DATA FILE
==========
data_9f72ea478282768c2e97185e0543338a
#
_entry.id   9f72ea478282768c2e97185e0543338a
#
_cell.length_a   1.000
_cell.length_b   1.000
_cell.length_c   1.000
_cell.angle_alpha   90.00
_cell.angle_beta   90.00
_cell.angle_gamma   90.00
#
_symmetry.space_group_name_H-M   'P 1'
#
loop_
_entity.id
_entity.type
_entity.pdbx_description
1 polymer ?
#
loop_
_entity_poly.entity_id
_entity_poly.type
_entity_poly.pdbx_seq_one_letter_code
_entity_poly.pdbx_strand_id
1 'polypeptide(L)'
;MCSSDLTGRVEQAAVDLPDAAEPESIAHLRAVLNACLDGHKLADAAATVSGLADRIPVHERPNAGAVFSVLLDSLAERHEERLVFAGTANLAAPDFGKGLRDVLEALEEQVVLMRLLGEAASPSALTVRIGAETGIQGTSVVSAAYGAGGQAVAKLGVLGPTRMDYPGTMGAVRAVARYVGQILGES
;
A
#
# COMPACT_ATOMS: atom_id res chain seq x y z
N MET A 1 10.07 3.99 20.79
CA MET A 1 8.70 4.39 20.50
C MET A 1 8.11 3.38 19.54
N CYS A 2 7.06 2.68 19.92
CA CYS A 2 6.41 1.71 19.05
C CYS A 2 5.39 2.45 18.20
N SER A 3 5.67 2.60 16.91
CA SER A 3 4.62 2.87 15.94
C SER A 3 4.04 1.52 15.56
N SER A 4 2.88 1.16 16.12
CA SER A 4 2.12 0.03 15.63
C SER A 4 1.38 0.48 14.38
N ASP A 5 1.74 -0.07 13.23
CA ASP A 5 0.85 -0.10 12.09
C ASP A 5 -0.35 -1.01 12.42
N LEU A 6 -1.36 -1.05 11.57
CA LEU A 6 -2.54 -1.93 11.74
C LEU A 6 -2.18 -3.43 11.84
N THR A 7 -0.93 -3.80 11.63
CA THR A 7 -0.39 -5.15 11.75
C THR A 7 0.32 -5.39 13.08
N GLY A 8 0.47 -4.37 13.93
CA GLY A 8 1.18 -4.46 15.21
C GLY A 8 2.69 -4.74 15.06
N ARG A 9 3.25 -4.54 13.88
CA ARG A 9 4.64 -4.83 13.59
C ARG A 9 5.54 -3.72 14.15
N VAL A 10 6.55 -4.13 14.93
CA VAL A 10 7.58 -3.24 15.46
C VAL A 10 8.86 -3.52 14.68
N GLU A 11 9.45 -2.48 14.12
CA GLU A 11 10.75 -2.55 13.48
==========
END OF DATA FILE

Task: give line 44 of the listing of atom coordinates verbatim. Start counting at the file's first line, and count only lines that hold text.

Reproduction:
CA ASP A 5 0.85 -0.10 12.09